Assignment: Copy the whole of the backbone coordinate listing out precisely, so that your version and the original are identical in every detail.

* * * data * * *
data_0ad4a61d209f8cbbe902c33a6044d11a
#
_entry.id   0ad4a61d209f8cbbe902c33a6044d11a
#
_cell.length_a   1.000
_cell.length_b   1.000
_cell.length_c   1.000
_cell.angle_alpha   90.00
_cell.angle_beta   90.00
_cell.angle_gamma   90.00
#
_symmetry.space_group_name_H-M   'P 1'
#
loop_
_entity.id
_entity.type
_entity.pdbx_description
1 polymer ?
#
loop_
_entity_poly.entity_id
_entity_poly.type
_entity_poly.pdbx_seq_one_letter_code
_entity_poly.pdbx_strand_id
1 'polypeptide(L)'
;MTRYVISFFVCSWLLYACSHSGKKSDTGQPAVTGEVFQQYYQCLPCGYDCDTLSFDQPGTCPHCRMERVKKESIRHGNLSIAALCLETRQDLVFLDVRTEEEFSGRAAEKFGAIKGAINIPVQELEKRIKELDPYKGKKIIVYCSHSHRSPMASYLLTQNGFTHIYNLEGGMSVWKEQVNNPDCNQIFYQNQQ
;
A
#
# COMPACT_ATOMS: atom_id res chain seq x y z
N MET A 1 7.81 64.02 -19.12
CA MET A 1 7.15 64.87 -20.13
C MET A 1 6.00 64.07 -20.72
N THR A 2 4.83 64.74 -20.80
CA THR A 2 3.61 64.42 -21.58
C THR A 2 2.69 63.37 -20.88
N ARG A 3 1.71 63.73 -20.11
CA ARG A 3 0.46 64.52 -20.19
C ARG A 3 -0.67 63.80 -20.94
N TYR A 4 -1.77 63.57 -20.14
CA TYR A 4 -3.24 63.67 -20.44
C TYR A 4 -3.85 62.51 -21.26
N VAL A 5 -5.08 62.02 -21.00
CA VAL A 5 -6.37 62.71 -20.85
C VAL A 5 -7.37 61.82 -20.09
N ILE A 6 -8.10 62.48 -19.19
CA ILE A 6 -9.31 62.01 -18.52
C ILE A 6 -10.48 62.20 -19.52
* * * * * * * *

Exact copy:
data_0ad4a61d209f8cbbe902c33a6044d11a
#
_entry.id   0ad4a61d209f8cbbe902c33a6044d11a
#
_cell.length_a   1.000
_cell.length_b   1.000
_cell.length_c   1.000
_cell.angle_alpha   90.00
_cell.angle_beta   90.00
_cell.angle_gamma   90.00
#
_symmetry.space_group_name_H-M   'P 1'
#
loop_
_entity.id
_entity.type
_entity.pdbx_description
1 polymer ?
#
loop_
_entity_poly.entity_id
_entity_poly.type
_entity_poly.pdbx_seq_one_letter_code
_entity_poly.pdbx_strand_id
1 'polypeptide(L)'
;MTRYVISFFVCSWLLYACSHSGKKSDTGQPAVTGEVFQQYYQCLPCGYDCDTLSFDQPGTCPHCRMERVKKESIRHGNLSIAALCLETRQDLVFLDVRTEEEFSGRAAEKFGAIKGAINIPVQELEKRIKELDPYKGKKIIVYCSHSHRSPMASYLLTQNGFTHIYNLEGGMSVWKEQVNNPDCNQIFYQNQQ
;
A
#
# COMPACT_ATOMS: atom_id res chain seq x y z
N MET A 1 7.81 64.02 -19.12
CA MET A 1 7.15 64.87 -20.13
C MET A 1 6.00 64.07 -20.72
N THR A 2 4.83 64.74 -20.80
CA THR A 2 3.61 64.42 -21.58
C THR A 2 2.69 63.37 -20.88
N ARG A 3 1.71 63.73 -20.11
CA ARG A 3 0.46 64.52 -20.19
C ARG A 3 -0.67 63.80 -20.94
N TYR A 4 -1.77 63.57 -20.14
CA TYR A 4 -3.24 63.67 -20.44
C TYR A 4 -3.85 62.51 -21.26
N VAL A 5 -5.08 62.02 -21.00
CA VAL A 5 -6.37 62.71 -20.85
C VAL A 5 -7.37 61.82 -20.09
N ILE A 6 -8.10 62.48 -19.19
CA ILE A 6 -9.31 62.01 -18.52
C ILE A 6 -10.48 62.20 -19.52